"Alrigh' then. Hand it over, all ten mind, and we'll let you in to the city." the dwarf said, grudgingly.
"Please," Pook pleaded, "How will we get a new home, how will we eat, with no money?"
"Find work, like you seem so desperate to do," the dwarf snorted, "That'd make a change for you filthy little gobuxes..."
"Now, now..." the second guard, the human, spoke, silencing the dwarf. He turned to Pook. Pook could tell that the man was intelligent and not so easily prejudiced against the gobuxes as most of his colleagues. However, there was a something in his eye that made Pook wonder if there really was good inside of everyone and whether this man, although he appeared more reasonable than the dwarf, wanted the best for them, "Give us the coins and we'll let you through." The dwarf stretched out his hand.
Pook saw that there was no avoiding it. He looked to Mook, who nodded, and then took the coins from his pouch. One by one, he placed them in the dwarf's hand, thinking of the food they would have to do without and the daughter who had been eaten by trolls because he wouldn't give up the coins... The dwarf's calloused hand closed greedily around the coins. Pook turned away towards the gate but the second guard stopped them.
"Do you think we're really going to believe that you came to the city with nothing but ten silver coins?"
Mook began to cry, "We had more; dried food, embroidered cloths... but troll bandits took it all! And they took our daughter!" She collapsed, shaking, on to Pook's shoulder.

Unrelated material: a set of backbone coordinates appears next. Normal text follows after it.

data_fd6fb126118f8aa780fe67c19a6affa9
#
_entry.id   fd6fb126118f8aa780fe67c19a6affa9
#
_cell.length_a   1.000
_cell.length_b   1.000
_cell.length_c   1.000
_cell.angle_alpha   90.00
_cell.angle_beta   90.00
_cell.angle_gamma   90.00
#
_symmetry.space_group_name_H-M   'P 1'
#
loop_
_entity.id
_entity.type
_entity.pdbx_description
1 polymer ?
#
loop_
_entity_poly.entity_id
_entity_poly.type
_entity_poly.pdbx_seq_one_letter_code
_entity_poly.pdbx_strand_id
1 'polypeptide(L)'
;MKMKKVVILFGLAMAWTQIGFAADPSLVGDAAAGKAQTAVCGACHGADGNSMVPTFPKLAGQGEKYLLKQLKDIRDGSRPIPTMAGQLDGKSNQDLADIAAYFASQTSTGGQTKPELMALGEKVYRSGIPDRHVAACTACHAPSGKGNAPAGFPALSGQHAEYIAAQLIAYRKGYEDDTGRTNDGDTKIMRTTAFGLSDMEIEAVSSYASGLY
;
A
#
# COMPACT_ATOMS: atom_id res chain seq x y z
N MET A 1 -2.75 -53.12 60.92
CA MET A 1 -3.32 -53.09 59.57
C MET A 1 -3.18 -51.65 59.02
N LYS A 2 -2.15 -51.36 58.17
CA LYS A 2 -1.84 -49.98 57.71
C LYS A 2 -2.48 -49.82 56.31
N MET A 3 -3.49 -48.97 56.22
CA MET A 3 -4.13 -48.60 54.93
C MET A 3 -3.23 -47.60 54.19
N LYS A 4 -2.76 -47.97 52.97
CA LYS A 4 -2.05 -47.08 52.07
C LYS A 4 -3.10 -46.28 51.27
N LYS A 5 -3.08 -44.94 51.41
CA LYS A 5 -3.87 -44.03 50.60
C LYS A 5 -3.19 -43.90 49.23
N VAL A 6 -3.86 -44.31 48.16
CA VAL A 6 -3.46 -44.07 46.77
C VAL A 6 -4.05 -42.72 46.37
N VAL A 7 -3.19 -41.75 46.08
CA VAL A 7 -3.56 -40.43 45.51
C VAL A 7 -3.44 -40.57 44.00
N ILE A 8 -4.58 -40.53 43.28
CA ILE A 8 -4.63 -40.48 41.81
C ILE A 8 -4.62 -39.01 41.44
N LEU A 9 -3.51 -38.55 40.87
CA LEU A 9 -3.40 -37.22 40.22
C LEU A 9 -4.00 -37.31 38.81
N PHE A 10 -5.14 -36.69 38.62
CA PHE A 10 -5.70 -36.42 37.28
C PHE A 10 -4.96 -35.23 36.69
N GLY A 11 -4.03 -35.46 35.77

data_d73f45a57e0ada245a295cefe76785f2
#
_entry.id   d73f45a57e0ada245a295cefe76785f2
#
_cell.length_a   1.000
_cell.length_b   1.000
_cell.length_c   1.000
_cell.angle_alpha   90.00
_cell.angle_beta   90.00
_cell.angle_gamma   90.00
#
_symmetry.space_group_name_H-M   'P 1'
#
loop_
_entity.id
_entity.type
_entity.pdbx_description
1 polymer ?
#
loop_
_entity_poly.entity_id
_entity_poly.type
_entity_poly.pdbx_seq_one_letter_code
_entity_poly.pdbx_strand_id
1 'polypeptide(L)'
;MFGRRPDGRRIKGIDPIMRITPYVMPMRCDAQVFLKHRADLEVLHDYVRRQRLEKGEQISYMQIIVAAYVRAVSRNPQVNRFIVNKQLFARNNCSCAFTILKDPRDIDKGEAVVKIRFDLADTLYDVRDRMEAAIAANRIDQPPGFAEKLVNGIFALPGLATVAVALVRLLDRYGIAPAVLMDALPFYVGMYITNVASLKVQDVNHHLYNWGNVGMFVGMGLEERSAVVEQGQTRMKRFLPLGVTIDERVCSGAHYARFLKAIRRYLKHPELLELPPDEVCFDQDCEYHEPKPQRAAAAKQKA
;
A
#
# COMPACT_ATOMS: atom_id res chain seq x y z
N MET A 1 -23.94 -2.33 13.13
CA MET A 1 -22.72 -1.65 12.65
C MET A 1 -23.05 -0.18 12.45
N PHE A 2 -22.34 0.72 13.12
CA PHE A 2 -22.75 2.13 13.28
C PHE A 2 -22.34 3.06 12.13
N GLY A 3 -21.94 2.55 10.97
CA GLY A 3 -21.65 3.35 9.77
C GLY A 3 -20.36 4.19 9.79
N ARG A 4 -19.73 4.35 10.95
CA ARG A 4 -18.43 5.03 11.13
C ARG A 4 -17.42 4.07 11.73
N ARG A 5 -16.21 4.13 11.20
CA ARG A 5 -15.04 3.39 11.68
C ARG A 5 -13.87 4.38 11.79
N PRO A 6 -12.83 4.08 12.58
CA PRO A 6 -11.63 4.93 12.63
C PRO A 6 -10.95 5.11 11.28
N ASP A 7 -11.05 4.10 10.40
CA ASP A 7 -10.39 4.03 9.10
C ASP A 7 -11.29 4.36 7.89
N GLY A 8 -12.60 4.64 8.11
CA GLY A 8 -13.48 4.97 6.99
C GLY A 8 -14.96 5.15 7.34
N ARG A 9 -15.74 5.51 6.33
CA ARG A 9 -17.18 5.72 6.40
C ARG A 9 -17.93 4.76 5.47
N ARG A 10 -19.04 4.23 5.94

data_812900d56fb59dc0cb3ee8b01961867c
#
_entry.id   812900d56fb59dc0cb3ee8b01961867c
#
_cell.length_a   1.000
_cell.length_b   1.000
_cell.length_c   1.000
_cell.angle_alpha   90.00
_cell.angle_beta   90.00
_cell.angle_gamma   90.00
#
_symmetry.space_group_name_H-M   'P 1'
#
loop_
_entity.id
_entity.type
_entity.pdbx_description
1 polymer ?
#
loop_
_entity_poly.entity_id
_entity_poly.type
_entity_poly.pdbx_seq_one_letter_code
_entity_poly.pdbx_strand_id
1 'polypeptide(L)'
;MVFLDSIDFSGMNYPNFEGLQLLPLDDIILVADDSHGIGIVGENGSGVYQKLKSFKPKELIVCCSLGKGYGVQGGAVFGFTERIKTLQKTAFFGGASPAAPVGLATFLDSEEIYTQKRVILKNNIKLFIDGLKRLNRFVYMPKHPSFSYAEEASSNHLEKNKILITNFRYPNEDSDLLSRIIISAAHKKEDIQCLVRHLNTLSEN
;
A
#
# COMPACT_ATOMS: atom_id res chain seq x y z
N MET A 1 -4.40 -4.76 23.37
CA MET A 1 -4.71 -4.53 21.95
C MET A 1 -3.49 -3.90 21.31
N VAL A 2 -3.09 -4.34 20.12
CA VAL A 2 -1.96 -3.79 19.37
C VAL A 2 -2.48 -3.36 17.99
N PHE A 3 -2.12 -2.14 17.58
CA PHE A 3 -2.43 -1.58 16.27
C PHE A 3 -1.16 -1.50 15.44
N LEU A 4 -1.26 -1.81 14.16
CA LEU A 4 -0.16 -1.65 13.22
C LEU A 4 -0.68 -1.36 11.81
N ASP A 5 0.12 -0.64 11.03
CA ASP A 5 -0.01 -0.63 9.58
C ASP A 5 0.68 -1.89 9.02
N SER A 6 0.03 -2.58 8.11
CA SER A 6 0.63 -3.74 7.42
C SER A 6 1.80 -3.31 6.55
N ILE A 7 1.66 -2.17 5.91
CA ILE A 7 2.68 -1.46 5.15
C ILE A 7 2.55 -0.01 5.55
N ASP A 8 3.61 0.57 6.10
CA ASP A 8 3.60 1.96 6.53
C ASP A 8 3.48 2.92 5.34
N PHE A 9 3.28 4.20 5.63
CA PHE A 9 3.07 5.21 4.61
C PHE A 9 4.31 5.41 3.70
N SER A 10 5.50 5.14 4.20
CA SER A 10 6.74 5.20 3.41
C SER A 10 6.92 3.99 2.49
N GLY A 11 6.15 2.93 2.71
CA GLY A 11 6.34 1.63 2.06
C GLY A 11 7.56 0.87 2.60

The dwarf spat, "You slimy ones are all as bad as each other!" He had no sympathy for the grief of gobuxes, "Now get out of my sight..." The dwarf handed Pook a bundle of papers and gestured towards the gate.
"Thank you!" Pook cried. Supporting the wailing Mook, he made for the gate.
This was it. Baluchinople. The start of their new life.


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158 Reviews


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Mon Mar 11, 2013 11:21 pm
Veeren wrote a review...



Well look who finally showed up xP

The first paragraph is phrased kind of awkwardly, I tried shifting around the different parts of the sentence but it just got more confusing. Perhaps try to separate the idea in to two somehow?

Spoiler! :
The thing that struck them all most


Say 'them' then saying 'all' is kind of redundant. Make it them the most.

Spoiler! :
""No turning back now..."


Heh, two quotes.

Spoiler! :
her cheek She wiped it away


Yous forgots a periods.

Spoiler! :
Pook thanked the dwarf and the Gobiks joined the line at the back.